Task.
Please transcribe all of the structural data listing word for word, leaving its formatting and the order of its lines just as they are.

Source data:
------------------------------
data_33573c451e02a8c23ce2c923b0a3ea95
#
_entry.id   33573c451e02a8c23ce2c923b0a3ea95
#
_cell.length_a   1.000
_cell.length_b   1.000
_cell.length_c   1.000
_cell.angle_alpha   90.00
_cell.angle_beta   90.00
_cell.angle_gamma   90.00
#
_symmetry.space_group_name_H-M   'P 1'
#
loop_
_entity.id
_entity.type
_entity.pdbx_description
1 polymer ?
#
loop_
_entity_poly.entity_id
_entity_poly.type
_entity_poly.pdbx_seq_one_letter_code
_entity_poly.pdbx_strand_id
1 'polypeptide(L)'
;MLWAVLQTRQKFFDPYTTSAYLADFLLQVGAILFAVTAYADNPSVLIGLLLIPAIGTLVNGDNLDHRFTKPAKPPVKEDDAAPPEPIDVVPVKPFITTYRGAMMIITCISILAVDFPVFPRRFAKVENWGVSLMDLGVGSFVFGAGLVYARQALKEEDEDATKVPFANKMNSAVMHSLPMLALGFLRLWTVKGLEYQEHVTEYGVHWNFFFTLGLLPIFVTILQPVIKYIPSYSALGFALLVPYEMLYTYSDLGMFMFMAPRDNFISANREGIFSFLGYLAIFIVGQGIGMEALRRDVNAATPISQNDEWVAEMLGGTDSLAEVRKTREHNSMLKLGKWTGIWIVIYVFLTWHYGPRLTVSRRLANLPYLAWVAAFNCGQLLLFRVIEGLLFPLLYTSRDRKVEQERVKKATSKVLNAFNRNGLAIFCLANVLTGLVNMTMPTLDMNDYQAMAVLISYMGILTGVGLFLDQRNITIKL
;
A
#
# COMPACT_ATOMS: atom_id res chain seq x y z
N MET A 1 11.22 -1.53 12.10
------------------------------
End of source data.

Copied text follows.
data_33573c451e02a8c23ce2c923b0a3ea95
#
_entry.id   33573c451e02a8c23ce2c923b0a3ea95
#
_cell.length_a   1.000
_cell.length_b   1.000
_cell.length_c   1.000
_cell.angle_alpha   90.00
_cell.angle_beta   90.00
_cell.angle_gamma   90.00
#
_symmetry.space_group_name_H-M   'P 1'
#
loop_
_entity.id
_entity.type
_entity.pdbx_description
1 polymer ?
#
loop_
_entity_poly.entity_id
_entity_poly.type
_entity_poly.pdbx_seq_one_letter_code
_entity_poly.pdbx_strand_id
1 'polypeptide(L)'
;MLWAVLQTRQKFFDPYTTSAYLADFLLQVGAILFAVTAYADNPSVLIGLLLIPAIGTLVNGDNLDHRFTKPAKPPVKEDDAAPPEPIDVVPVKPFITTYRGAMMIITCISILAVDFPVFPRRFAKVENWGVSLMDLGVGSFVFGAGLVYARQALKEEDEDATKVPFANKMNSAVMHSLPMLALGFLRLWTVKGLEYQEHVTEYGVHWNFFFTLGLLPIFVTILQPVIKYIPSYSALGFALLVPYEMLYTYSDLGMFMFMAPRDNFISANREGIFSFLGYLAIFIVGQGIGMEALRRDVNAATPISQNDEWVAEMLGGTDSLAEVRKTREHNSMLKLGKWTGIWIVIYVFLTWHYGPRLTVSRRLANLPYLAWVAAFNCGQLLLFRVIEGLLFPLLYTSRDRKVEQERVKKATSKVLNAFNRNGLAIFCLANVLTGLVNMTMPTLDMNDYQAMAVLISYMGILTGVGLFLDQRNITIKL
;
A
#
# COMPACT_ATOMS: atom_id res chain seq x y z
N MET A 1 11.22 -1.53 12.10